Structural degradation of the top city will always have the possibility of falling into the bottom one.

Very intense winds will ravage the bottom city. Not too sure of the science, but perhaps this results in frequent tornadoes or dust storms.

Garbage from the top will definitely end up on the bottom, no point in adding more weight stress on the supports.

I'd say the top city will play more than just the rich and snobby, they'll be considered as literal gods to the people on the bottom. They are the bottom's only supply of food (any supplies transported down to the bottom will literally look as if the supplies are from heaven), they control the bottom's day-night cycles, and after years of miseducation of the bottom, they can be tricked into thinking all those tornados are god's wrath.

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  • $\begingroup$ Could you expand on why the winds would be more intense for the bottom city? Intuition would suggest the reverse. $\endgroup$ – Whelkaholism Aug 5 at 15:03
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A similar (though not exactly identical) thing actually happened between the 13th and 15th centuries in Edinburgh, Scotland. The desire to be close to the protection of the castle and inside the city wall led to the construction of tall (7 + story) houses, some of which having multiple entrances and exists at different floors.

Surprisingly, the classic fantasy trope of 'lower classes on the bottom, rich on top' was only partially true - the very bottom floor (being next to the open-sewer streets) was reserved for the dirt poor and the animals, while the floor above that was definitely lower class. However, the 3rd or so floors were often lived in by the wealthiest inhabitants of the city, while the floors above consisted of a rabble of middle class and poor as well. A few reasons for this were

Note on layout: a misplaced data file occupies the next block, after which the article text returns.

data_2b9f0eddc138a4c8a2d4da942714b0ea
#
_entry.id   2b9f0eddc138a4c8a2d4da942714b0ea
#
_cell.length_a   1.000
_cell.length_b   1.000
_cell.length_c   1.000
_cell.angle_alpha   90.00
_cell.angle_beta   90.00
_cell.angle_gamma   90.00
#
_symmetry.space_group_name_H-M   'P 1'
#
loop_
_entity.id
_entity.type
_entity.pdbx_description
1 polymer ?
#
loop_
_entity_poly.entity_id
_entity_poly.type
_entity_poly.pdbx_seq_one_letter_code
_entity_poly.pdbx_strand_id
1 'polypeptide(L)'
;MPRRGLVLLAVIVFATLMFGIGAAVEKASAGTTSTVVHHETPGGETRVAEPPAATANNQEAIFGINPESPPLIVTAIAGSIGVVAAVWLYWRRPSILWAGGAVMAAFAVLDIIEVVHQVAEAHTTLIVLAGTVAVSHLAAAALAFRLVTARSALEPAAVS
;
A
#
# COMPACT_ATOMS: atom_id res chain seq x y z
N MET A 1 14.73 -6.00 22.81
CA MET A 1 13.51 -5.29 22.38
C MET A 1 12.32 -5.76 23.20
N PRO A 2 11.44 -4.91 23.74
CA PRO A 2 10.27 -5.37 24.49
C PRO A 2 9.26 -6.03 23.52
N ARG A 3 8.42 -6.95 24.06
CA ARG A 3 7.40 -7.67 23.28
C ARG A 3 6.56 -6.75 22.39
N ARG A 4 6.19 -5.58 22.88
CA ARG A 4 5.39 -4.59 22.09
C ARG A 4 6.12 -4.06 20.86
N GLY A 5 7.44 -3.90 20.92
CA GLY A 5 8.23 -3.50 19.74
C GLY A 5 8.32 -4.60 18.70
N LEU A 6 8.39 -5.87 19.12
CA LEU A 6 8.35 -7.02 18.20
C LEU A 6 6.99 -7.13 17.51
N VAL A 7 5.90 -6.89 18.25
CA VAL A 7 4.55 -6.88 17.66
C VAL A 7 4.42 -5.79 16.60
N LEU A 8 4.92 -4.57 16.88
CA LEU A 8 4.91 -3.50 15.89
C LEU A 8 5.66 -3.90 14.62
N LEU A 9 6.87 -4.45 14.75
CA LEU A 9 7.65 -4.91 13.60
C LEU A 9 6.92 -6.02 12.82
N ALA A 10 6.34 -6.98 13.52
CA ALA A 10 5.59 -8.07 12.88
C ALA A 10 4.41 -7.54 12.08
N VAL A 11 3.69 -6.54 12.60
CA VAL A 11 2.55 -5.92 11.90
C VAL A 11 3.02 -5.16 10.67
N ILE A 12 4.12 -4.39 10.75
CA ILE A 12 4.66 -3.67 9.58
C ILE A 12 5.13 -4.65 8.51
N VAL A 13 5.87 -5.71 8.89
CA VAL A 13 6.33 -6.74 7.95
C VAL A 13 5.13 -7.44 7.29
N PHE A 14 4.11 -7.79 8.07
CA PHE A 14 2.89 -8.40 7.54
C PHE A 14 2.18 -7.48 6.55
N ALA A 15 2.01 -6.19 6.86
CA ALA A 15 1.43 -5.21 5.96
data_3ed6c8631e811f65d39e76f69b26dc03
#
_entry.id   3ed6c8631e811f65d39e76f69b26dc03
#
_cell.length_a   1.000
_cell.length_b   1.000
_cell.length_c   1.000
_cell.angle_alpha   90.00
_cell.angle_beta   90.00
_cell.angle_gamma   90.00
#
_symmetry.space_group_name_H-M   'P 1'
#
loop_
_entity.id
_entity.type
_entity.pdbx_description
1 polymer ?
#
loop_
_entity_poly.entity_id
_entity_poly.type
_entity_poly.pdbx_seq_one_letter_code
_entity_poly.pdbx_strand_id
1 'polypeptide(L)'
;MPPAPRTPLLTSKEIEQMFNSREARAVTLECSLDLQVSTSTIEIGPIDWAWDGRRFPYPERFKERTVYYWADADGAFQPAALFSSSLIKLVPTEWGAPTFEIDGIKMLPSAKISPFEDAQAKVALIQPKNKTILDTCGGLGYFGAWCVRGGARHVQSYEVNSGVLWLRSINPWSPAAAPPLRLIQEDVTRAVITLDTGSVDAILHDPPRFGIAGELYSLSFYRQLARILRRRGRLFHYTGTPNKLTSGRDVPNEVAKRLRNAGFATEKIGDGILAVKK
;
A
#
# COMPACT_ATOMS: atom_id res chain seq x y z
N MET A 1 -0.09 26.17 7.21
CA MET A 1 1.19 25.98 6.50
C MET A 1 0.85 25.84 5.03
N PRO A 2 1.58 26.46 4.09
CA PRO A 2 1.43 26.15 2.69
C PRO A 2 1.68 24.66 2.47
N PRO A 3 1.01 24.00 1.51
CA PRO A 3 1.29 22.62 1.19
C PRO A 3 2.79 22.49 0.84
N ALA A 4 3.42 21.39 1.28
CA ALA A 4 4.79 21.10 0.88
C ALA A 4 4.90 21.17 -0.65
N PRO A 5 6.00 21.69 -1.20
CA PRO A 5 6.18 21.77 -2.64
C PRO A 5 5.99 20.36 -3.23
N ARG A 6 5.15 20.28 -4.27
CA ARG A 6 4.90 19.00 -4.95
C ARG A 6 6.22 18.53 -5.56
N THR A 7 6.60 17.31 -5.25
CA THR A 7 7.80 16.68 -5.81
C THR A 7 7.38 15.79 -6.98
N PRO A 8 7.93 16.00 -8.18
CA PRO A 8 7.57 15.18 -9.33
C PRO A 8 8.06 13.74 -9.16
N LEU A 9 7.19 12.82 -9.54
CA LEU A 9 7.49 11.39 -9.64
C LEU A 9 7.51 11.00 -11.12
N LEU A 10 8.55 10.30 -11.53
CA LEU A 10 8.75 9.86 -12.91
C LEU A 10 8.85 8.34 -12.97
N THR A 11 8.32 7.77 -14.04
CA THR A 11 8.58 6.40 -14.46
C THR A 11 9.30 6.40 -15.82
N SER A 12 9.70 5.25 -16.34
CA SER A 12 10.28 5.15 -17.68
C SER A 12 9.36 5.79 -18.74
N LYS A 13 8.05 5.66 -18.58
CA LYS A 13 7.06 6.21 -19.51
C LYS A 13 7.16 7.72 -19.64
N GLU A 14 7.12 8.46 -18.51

• The tops of these buildings were often built shoddily and out of wood, so very prone to catching fire, while the lower floors were stone
  • It's exhausting to walk up 9 flights of stairs every day
  • In the (likely) event of a fire, you can get out if you live at the bottom
  • Buildings were massively interconnected, so it wasn't like you had the upper floors shuffling past you every day.

Often buildings would literally be cut off halfway up then built on top of, such as the Edinburgh city chambers. This was the easiest way available to build a large government building in such a crowded, archaic town center.

Edinburgh city chambers.

In short, the thing driving the vertical construction was lack of space, and the need to accommodate archaic old-style unplanned city streets.